GFI Relases Software to Block Unauthorized Addition/Removal of Data via Hard Media

Security software vendor GFI has released a new network security product that can prevent unauthorised users from taking information from the network or introducing malware via USB (universal serial bus) sticks and other removable media (floppy, CD).

The GFI LANguard Portable Storage Control (PSC) also allows administrators to control the connection of devices that can register storage in Windows, such as iPods, smartphones, digital cameras and handhelds.

This is to keep office users who could plug in a USB memory stick and take out data at bay, said the company. These users could have access to and remove confidential data, introduce viruses, Trojans and illegal software.

Gartner has warned in a July 2004 report that portable devices containing a USB or FireWire connection are a serious new threat to businesses.

"Companies are underestimating the danger of the uncontrolled use of USB sticks and removable media at work. Apart from the obvious issue of unauthorised exit of data, there is the problem that users can bring in dangerous viruses and Trojans," said Nick Galea, GFI CEO, in a statement.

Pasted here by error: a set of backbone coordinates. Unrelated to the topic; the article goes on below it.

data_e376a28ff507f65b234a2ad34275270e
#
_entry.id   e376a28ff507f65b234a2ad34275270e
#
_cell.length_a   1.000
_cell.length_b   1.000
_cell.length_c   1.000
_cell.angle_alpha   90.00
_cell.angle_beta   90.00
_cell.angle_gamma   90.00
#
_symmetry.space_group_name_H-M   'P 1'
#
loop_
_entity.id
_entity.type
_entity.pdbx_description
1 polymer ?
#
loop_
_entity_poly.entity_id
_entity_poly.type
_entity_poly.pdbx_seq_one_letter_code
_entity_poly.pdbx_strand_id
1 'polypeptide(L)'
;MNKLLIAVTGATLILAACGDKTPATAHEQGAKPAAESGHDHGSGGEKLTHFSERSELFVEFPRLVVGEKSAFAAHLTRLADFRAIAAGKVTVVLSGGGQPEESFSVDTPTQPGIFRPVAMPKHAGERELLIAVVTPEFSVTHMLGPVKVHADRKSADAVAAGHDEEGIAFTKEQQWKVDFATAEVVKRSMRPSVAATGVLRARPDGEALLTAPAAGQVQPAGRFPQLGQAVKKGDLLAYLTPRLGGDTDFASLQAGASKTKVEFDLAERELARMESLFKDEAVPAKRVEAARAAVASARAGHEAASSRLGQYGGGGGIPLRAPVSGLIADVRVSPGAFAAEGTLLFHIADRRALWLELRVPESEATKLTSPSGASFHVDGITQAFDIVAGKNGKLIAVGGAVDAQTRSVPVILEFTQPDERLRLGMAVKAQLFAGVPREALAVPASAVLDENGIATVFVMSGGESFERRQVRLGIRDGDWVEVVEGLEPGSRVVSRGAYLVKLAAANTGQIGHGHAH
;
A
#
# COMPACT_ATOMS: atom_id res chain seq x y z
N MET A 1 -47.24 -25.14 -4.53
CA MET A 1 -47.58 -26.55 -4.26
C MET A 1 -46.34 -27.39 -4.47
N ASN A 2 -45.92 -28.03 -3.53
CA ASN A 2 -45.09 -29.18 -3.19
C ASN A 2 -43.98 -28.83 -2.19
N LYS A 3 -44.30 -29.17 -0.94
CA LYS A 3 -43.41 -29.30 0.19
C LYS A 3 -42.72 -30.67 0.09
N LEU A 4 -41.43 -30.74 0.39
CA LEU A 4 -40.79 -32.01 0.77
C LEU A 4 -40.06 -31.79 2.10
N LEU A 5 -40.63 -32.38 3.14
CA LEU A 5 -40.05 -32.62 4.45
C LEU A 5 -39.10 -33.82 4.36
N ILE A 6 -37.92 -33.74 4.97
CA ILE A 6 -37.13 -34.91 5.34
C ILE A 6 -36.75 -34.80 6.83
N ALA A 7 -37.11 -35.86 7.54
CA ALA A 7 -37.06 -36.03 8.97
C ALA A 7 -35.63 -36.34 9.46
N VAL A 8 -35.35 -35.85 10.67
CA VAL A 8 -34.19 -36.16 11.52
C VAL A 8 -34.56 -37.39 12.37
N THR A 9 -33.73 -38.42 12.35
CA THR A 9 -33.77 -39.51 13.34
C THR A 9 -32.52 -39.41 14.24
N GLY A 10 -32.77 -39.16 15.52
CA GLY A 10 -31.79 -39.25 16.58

GFI LANguard PSC gives administrators network-wide control of which users can plug in a USB or other removable storage device and access CDs and floppies. It does this by installing a 1.2MB-sized agent on the users machine.

The GFI LANguard PSC includes a remote deployment tool, allowing administrators to deploy the agent to hundreds of machines. After installation, the agent queries Active Directory when the user logs on and sets permissions to removable storage accordingly. If the user is not a member of a group that is permitted access, then access to the device/CD/floppy is denied.

The product recognises all USB sticks and can control access to any device that can be mounted as a hard disk (by it via USB, FireWire, or other ports).

Administrators can also centrally disable users from reading or writing data to and from a CD or floppy.